I don’t know about you but I generally leave my financial portfolio to those I believe know the market better than I do and will, out of professional pride and a sense of decency, seek to preserve my financial health. (I must be living in some fantasy-land). However, I do like to follow, from a distance, the various pitfalls and freefalls of the stock market, so I did follow the goings-on with GameStop a few years back. And now, in limited release (though it may be wider by the time you read this), Dumb Money, a pretty entertaining (and fairly accessible) movie has been made about a time not so long ago when people put their trust in a YouTube/Reddit influencer and bought shares in GameStop, a company that was generally seen to be on its last legs.
You may need to know a little know about short-selling (and the pitfalls, as in the losses in a short-sale can be quite precipitous), but you don’t have to be a financial genius to follow the emotional arc of the story. (By the way, “dumb money” refers to individual investors—you learn something every day.) Paul Dano is Keith Gill, who works in finance, but has a side gig as an influencer of sorts. He has a feeling about GameStop, so he buys a lot of shares ($50,000 worth) and shares his earnings and the stock’s rise with his followers. It also arouses the curiosity and ire of various hedge-fund managers (like Seth Rogen’s Gabriel Plotkin and Nick Offerman’s Kenneth Griffin). So besides the big-time financial players, you have a cross-section of people who take a gamble, hoping both to slam it to Wall Street and benefit at the same time. These include America Ferrera’s single mother/debt-ridden nurse who plans to use her earnings to pay off her debts (and get her kid some braces), Anthony Ramos’ GameStop employee who has dreams and talent—and is stifled by his rigid employers, Talia Ryder and Myha’la Herrold as deep-in-debt college students looking for a way out of their financial hole. And then there’s Keith’s underachiever brother (an engaging Pete Davidson) and Keith’s wife (Shalene Woodley) who is supportive but wonders whether they should get out while they still can.
In the end, some win, some lose. As someone who has occasionally gambled (more like lost), when you’re losing, you hold on in hopes your luck will turn. When you’re winning, you want to add more, confident you’ll “know when to fold’em.” What works about Dumb Money is the humor, the individual character quirks, and the compassion it displays toward its aspirational crazy quilt of characters. It’s briskly directed by Craig Gillespie and intelligently written by Lauren Schuker Blum and Rebecca Angelo (from The Antisocial Network by Ben Mizrich). Give it a try—and watch those stocks.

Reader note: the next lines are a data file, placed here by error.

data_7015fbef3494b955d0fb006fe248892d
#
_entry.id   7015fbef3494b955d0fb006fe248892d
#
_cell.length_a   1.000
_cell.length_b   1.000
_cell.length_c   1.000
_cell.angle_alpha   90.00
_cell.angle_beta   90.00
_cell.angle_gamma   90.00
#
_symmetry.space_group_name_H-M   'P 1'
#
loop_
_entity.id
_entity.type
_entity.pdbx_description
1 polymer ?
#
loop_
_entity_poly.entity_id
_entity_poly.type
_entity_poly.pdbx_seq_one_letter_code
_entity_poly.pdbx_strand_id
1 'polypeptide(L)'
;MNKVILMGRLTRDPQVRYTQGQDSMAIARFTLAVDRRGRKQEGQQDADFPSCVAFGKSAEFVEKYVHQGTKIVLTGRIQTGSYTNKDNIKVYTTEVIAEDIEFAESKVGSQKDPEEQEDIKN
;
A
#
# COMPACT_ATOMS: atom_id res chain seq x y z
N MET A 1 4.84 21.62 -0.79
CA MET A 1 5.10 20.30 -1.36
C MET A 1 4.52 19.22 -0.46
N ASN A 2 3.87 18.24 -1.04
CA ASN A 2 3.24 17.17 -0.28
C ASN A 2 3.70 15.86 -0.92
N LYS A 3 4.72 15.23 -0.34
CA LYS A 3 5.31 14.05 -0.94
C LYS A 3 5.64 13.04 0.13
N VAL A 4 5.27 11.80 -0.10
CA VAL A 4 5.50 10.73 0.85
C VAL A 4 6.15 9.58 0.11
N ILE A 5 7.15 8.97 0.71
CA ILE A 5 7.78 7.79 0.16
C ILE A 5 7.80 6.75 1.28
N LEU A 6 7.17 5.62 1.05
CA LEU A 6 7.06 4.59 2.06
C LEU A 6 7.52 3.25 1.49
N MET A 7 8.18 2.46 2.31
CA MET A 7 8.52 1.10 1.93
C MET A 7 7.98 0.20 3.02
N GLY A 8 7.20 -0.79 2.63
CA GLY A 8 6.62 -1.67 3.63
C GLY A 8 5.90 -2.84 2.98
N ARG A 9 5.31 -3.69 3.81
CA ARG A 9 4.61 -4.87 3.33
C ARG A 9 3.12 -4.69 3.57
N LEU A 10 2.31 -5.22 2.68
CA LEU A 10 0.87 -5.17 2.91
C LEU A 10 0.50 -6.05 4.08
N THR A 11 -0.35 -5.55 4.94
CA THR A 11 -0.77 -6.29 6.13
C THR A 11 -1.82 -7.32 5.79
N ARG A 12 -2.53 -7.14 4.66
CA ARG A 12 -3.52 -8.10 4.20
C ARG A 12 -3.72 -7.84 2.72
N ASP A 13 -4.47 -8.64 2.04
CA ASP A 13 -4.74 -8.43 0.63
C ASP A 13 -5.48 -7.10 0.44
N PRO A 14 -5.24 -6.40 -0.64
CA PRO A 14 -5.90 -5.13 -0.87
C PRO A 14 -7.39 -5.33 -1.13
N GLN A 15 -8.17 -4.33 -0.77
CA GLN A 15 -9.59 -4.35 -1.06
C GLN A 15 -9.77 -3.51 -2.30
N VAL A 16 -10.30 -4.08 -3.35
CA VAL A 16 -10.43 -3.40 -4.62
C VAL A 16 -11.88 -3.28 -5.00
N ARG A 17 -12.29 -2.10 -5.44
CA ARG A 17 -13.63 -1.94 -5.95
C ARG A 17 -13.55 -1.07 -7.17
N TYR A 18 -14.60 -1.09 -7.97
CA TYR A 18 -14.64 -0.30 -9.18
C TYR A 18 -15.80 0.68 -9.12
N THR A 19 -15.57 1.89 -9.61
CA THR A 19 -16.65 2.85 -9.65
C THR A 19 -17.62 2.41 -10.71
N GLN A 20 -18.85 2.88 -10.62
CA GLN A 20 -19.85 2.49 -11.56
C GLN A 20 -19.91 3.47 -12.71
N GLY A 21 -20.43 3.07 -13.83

I never went to a theater camp (though I did go to summer camp) but I know those who do fine work at those theater camps. Their pride in the campers and their ability to elicit the best from their variably talented charges must be very gratifying. You get some of that in Theater Camp, an improvisational mock-documentary about a pivotal summer in the life of a theater camp. How pivotal is it? The founder Joan (played by Amy Sedaris, in a regrettably brief appearance) is in a coma (courtesy of a bad response to a strobe effect) and her brash but misguided son Troy (Jimmy Tatro) tries both to take charge and learn what theater is all about (“What’s a straight play?”). Then you have the returning counselors…at least some of them who haven’t bailed after Troy’s arrival. Most prominent is Ben Platt’s Amos and Molly Gordon’s Rebecca-Diane, teacher/performers, best friends, and dedicated to the camp’s survival—or are they as fully invested as they believe they are. There’s also this original musical based on Joan’s life that is lacking a socko finale, a neighboring (and more lucrative) camp that wants to take over, and an assortment of talented (and not-so-talented) kids and counselors.
Theater Camp evolved from a short film, and those involved in the original are the creative forces here, including Molly Gordon, Ben Platt, Nick Lieberman and Noah Galvin. Platt and Gordon do a fine job on the writing front (Gordon and Lieberman directed) and excel as talented but insecure performers who want to do a good job—when ego doesn’t get in the way. Most of the other performers are good (Jimmy Tatro’s character is a bit improbable, but he grows on you) and the enthusiasm and good feeling, especially toward the end, are infectious. It’s now on Hulu if you didn’t see it in theaters and certainly worth a try.